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Maya's Impressions from Daily Life in Mexico

There’s not much I can compare this experience to, but I guess that’s kind of the point. There’s nothing quite like being dropped off in a country in which you have limited language skills, and interacting with a family you’ve never met before. Luckily, my host family was welcoming and fun, and I was very comfortable being a part of their household.
There were six people living in that house, not including me. My host parents, my 19-year-old host sister, my host brother in his twenties, and his wife and 5-year-old son. My host dad was out of town until the last few days, and my host brother’s family had their own lives, so I spent most of my time with my host mom and sister. Luckily, they were close, and I saw a lot of parallels to my relationship with my own mother. They were often more like friends than mother and daughter, and made fun of each other a lot. This experience made me a lot more comfortable.
As for social gatherings, I enjoyed meeting so many new people, though sometimes I felt a bit detached from the conversation because they often spoke very quickly. As a result, I feel I came across as a bit antisocial to some. However, once someone made an effort to make me a part of the conversation, I could comfortably make jokes and join in, to a limited extent.
My host mom and sister would go to weekly gatherings with my host mom’s sisters, and we would often play cards. Once I got the hang of the game, it was a lot easier to be socially active at these gatherings. 
As for the food, I love Mexican food. It was a little different than what we have at restaurants in the United States. For one, in our food here, we use mostly flour tortillas. In Mexico, corn tortillas were mostly used, and that took much more getting used to. At first, I disliked them a little, but I eventually grew to favor the taste of the corn tortillas.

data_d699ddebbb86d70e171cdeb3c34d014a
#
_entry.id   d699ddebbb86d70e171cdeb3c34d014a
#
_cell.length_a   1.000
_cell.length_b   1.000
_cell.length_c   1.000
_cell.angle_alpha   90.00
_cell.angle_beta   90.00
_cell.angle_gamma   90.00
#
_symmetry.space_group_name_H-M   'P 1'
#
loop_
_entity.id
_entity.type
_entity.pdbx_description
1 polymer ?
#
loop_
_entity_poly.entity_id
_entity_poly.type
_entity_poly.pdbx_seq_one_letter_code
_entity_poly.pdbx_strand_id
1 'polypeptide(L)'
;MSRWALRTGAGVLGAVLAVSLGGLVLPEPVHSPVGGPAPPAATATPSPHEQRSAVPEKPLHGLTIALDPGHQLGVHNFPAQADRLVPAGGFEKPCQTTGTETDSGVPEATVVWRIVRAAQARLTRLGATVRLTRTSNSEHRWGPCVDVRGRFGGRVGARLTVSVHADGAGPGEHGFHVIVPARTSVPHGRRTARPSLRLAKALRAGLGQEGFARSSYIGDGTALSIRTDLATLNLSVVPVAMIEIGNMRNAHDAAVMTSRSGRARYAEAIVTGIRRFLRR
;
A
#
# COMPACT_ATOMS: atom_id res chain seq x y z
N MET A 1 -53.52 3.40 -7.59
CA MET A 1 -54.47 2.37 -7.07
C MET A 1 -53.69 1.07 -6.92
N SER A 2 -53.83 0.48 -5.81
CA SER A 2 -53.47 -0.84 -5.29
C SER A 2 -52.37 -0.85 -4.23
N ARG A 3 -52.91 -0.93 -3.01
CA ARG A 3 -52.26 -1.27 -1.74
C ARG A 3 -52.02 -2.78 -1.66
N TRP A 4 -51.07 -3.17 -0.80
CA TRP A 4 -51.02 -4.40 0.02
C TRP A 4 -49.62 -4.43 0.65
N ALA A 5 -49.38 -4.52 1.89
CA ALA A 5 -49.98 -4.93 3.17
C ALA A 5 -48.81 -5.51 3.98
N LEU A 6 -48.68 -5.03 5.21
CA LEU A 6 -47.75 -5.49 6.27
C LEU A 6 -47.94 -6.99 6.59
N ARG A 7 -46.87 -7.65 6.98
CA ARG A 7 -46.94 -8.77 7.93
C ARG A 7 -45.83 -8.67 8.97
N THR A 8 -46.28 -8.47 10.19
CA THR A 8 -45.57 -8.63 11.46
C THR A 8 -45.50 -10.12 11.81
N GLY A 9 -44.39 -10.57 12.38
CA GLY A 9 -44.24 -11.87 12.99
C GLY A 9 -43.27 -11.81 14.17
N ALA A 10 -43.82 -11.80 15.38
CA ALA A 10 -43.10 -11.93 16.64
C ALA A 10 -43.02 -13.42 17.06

In terms of language skill, I was probably closest to my host nephew. He was a sweet kid, and I had a lot of fun when I was told to take care of him because my host family had to run errands. He had lots of fun explaining the mechanics of Pokemon GO to me, though I already had a good idea of the mechanics.
I had a lot of fun in Mexico, and am very grateful that I had such a good family to spend it with. I was glad to improve my language skills and get a better understanding of the culture and cuisine. This is an amazing experience I’ll never forget.
-By Maya McGill

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Summer 2020 Spanish Language Programs - Info Meeting November 20th! Come learn about the different Spanish-language programs for Summer 2020! These immersion-based trips are your chance to stay with a host family, practice Spanish with native speakers, and learn about the local culture.



At the informational meeting we'll share more details about the different program options and the application process, hear from former participants for a student's perspective, and end with a Q&A session.
Can't wait until the then to learn more? Check out Spanish Programs on our website or Email info@andeo.org!
See you there!